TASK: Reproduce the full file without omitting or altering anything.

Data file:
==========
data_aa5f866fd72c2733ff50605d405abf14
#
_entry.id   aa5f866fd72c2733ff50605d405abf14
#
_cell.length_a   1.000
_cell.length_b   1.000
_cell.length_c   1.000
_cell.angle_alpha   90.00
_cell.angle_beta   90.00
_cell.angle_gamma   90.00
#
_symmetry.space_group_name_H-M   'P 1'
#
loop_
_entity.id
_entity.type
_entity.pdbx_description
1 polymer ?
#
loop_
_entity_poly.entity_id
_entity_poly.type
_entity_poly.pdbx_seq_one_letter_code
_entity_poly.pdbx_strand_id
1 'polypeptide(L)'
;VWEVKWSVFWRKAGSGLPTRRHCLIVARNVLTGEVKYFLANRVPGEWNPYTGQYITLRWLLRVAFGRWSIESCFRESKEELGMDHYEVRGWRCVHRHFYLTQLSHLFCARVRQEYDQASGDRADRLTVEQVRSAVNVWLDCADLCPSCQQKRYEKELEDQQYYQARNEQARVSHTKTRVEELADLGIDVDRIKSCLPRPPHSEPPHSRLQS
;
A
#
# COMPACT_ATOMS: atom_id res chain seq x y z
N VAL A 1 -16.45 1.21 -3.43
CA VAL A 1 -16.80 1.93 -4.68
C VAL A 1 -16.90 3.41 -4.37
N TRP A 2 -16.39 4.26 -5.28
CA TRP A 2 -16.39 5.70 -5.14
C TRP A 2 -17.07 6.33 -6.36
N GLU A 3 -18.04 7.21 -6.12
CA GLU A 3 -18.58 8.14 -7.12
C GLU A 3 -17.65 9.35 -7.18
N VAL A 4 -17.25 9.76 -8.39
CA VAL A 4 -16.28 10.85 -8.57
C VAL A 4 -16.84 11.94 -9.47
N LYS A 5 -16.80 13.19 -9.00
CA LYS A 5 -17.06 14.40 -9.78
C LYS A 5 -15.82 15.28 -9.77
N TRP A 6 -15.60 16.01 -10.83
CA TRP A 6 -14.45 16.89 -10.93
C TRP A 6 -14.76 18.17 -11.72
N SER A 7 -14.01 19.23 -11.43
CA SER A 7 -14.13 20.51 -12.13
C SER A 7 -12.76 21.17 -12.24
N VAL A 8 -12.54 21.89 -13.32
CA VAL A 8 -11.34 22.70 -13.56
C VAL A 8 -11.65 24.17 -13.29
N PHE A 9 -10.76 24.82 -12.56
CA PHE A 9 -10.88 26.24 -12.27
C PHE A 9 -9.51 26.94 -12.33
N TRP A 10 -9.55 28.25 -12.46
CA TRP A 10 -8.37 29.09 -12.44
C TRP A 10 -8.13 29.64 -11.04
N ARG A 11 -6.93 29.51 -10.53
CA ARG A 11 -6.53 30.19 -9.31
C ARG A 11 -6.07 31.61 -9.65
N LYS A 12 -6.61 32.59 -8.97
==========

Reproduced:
data_aa5f866fd72c2733ff50605d405abf14
#
_entry.id   aa5f866fd72c2733ff50605d405abf14
#
_cell.length_a   1.000
_cell.length_b   1.000
_cell.length_c   1.000
_cell.angle_alpha   90.00
_cell.angle_beta   90.00
_cell.angle_gamma   90.00
#
_symmetry.space_group_name_H-M   'P 1'
#
loop_
_entity.id
_entity.type
_entity.pdbx_description
1 polymer ?
#
loop_
_entity_poly.entity_id
_entity_poly.type
_entity_poly.pdbx_seq_one_letter_code
_entity_poly.pdbx_strand_id
1 'polypeptide(L)'
;VWEVKWSVFWRKAGSGLPTRRHCLIVARNVLTGEVKYFLANRVPGEWNPYTGQYITLRWLLRVAFGRWSIESCFRESKEELGMDHYEVRGWRCVHRHFYLTQLSHLFCARVRQEYDQASGDRADRLTVEQVRSAVNVWLDCADLCPSCQQKRYEKELEDQQYYQARNEQARVSHTKTRVEELADLGIDVDRIKSCLPRPPHSEPPHSRLQS
;
A
#
# COMPACT_ATOMS: atom_id res chain seq x y z
N VAL A 1 -16.45 1.21 -3.43
CA VAL A 1 -16.80 1.93 -4.68
C VAL A 1 -16.90 3.41 -4.37
N TRP A 2 -16.39 4.26 -5.28
CA TRP A 2 -16.39 5.70 -5.14
C TRP A 2 -17.07 6.33 -6.36
N GLU A 3 -18.04 7.21 -6.12
CA GLU A 3 -18.58 8.14 -7.12
C GLU A 3 -17.65 9.35 -7.18
N VAL A 4 -17.25 9.76 -8.39
CA VAL A 4 -16.28 10.85 -8.57
C VAL A 4 -16.84 11.94 -9.47
N LYS A 5 -16.80 13.19 -9.00
CA LYS A 5 -17.06 14.40 -9.78
C LYS A 5 -15.82 15.28 -9.77
N TRP A 6 -15.60 16.01 -10.83
CA TRP A 6 -14.45 16.89 -10.93
C TRP A 6 -14.76 18.17 -11.72
N SER A 7 -14.01 19.23 -11.43
CA SER A 7 -14.13 20.51 -12.13
C SER A 7 -12.76 21.17 -12.24
N VAL A 8 -12.54 21.89 -13.32
CA VAL A 8 -11.34 22.70 -13.56
C VAL A 8 -11.65 24.17 -13.29
N PHE A 9 -10.76 24.82 -12.56
CA PHE A 9 -10.88 26.24 -12.27
C PHE A 9 -9.51 26.94 -12.33
N TRP A 10 -9.55 28.25 -12.46
CA TRP A 10 -8.37 29.09 -12.44
C TRP A 10 -8.13 29.64 -11.04
N ARG A 11 -6.93 29.51 -10.53
CA ARG A 11 -6.53 30.19 -9.31
C ARG A 11 -6.07 31.61 -9.65
N LYS A 12 -6.61 32.59 -8.97